January 15, 2004

Black crappie (a.k.a. speckled perch, speck or papermouth) is a favorite fish throughout Florida. It is a tasty panfish, and has a generous daily bag limit of 25 fish to provide a healthy “mess” of fish for the dinner table.

During warmer months, anglers can locate schools of crappie on or around deep underwater structures that show up on electronic fish finders. Other anglers have success by slow trolling or drifting over open water with live bait or small jigs, either singly or in tandem.

Locating a proper depth at which crappie are feeding is a key to success. Sometimes they’ll be just a foot or two from the surface, while at other times, they may be a foot or two from the bottom.

There is no telling when or where these prized game fish might show up, as they’re apt to be just about anywhere in Florida’s lakes and rivers. For an overview, noted Florida Fish and Wildlife Conservation Commission (FWC) fisheries biologists have come up with what, collectively, they feel is a “Top 10” list, in no particular order.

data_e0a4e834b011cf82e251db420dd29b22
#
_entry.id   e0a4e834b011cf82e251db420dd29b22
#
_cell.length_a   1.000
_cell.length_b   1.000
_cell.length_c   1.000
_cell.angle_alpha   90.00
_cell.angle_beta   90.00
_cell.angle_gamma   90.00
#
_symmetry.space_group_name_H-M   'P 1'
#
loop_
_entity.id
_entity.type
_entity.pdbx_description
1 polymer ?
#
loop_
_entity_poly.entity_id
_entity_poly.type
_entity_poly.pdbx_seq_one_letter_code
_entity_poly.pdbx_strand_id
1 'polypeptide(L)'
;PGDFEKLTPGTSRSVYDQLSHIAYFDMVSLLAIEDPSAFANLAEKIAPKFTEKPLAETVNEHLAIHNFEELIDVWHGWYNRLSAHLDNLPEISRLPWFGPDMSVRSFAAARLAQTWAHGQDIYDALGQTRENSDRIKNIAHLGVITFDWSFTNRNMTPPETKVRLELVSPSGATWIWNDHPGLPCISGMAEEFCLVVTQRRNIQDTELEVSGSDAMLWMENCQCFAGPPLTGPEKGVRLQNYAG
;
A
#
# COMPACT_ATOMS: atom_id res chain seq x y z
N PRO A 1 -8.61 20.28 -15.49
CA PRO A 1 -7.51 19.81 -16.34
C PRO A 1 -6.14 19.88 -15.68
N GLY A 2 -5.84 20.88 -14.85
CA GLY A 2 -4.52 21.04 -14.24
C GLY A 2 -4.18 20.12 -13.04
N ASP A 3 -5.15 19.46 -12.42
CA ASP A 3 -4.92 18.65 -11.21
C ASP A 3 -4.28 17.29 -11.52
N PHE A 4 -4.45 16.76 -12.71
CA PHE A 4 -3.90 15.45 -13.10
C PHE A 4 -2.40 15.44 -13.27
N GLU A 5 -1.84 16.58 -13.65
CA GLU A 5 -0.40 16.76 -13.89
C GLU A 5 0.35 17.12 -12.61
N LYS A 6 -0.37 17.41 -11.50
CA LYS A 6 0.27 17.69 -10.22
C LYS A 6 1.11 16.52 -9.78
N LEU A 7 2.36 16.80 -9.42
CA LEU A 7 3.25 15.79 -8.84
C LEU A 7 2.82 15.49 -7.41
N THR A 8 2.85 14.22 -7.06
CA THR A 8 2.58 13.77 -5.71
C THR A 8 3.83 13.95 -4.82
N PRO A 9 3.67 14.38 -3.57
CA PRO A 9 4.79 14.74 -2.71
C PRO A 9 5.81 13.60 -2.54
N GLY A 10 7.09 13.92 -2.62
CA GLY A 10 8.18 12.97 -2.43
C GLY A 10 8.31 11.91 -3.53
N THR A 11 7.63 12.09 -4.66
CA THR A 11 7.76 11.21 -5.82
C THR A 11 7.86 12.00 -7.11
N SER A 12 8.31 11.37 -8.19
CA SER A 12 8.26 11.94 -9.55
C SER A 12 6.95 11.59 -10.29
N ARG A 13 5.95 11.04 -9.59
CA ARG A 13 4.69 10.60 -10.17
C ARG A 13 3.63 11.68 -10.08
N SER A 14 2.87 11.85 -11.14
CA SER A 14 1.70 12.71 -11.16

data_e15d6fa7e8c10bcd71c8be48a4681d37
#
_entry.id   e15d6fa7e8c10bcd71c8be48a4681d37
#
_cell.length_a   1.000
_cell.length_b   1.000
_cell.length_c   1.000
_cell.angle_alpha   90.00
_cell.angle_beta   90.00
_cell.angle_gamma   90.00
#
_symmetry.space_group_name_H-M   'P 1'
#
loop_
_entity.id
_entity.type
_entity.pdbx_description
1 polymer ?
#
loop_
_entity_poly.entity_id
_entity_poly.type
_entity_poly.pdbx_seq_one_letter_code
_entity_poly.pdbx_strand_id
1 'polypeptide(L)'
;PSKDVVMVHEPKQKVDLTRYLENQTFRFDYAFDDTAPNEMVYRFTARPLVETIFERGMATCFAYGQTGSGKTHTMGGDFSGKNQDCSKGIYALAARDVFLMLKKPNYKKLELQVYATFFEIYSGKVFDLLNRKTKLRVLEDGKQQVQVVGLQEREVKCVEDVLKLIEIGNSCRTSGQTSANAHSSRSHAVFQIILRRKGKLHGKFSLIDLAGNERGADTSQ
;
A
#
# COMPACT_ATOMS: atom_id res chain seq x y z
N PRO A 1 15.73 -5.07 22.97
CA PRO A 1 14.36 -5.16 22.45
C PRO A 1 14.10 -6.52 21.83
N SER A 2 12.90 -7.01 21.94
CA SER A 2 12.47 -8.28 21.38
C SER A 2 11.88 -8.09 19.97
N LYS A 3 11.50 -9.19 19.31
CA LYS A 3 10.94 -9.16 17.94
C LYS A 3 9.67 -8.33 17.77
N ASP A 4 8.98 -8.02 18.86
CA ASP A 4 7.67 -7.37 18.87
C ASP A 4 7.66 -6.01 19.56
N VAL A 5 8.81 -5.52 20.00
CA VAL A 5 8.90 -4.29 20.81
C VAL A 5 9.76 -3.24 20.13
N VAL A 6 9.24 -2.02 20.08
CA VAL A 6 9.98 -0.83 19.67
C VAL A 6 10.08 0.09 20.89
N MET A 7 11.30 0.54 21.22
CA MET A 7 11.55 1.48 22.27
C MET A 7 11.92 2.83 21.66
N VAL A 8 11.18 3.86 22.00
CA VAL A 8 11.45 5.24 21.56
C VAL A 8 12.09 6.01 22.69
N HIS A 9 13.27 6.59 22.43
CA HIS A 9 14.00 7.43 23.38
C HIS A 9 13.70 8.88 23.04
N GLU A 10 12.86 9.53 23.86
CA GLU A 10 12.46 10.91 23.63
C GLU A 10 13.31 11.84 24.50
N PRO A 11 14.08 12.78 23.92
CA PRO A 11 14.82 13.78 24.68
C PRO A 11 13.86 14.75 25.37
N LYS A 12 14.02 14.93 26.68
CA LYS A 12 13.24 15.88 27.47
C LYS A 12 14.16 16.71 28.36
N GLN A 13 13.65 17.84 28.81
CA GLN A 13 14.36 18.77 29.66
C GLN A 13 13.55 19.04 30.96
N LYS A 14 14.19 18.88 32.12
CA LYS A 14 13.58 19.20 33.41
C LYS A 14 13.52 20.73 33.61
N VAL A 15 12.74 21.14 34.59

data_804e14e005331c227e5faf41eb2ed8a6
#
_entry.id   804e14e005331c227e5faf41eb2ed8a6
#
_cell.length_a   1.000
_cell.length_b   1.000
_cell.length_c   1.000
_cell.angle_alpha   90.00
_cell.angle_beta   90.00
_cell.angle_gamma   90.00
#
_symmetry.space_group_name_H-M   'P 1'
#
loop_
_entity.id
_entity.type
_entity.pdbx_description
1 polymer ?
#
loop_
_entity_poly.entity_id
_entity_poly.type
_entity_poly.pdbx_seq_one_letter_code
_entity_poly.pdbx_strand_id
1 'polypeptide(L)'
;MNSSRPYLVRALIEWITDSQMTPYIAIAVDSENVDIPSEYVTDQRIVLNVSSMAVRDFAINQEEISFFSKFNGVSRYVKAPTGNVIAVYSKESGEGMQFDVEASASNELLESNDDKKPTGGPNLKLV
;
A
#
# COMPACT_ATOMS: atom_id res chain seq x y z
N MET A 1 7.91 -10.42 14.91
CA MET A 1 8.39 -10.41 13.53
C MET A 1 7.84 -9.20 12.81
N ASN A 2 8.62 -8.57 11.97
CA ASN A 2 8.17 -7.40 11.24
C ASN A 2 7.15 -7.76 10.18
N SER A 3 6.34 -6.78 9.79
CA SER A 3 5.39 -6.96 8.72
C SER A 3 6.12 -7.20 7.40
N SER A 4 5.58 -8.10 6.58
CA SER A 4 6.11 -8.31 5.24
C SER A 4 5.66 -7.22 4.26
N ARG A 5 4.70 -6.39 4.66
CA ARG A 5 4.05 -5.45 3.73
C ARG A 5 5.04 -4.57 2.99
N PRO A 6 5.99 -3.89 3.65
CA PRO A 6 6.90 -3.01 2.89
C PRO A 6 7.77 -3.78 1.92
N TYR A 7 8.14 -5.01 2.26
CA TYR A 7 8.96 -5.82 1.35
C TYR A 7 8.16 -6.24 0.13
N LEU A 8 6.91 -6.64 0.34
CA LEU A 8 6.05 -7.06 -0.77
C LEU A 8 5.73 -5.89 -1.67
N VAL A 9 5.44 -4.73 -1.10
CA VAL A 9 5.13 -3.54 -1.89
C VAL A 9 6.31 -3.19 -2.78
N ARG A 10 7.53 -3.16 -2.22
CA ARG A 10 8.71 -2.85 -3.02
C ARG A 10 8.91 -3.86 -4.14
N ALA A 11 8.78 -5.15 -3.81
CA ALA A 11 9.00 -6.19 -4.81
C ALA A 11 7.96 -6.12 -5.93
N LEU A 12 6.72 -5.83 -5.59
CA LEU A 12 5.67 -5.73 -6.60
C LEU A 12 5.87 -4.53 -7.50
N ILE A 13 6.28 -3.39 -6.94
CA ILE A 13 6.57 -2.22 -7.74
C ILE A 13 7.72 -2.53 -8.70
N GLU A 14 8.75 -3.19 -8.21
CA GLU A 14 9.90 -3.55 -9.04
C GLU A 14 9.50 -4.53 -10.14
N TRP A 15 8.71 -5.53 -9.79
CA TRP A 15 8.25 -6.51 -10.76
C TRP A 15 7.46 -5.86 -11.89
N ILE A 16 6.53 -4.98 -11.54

For more information on Florida’s freshwater fisheries, visit the Freshwater Fishing section of the FWC Web site.

While conducting the annual Top 10 crappie survey, FWC biologists said many other Florida lakes and rivers received enough votes to make honorable mention. These lakes includes: Lake Harris, Lake Griffin and Lake Beauclair in the Oklawaha Chain, Lake George, Lake Marion (Polk County), Crescent Lake, Lake Hampton and the Holly Chain (Lake County).

LAKE MARIAN: For those “in the know,” this 5,739-acre lake east of Lake Kissimmee appears on most lists of Top 10 speck sites. While not known for producing large crappie, Marian is widely regarded as one of the better “numbers” lakes. Catch rates of crappie nine inches and longer in FWC samples were the highest on record during the past two fall seasons.

LAKE TRAFFORD: About 30 miles southwest of Fort Myers, in Immokalee, this 1,500-acre lake also is regarded as a good “numbers” lake for black crappie. Reports indicate that the 2003-04 season will be just as good as the previous two seasons, when Trafford posted some of the best catch rates in the state. Try drifting minnows early or late in the day, and if you can’t locate schooling crappie in the middle, try jigs and minnows along the vegetated shoreline.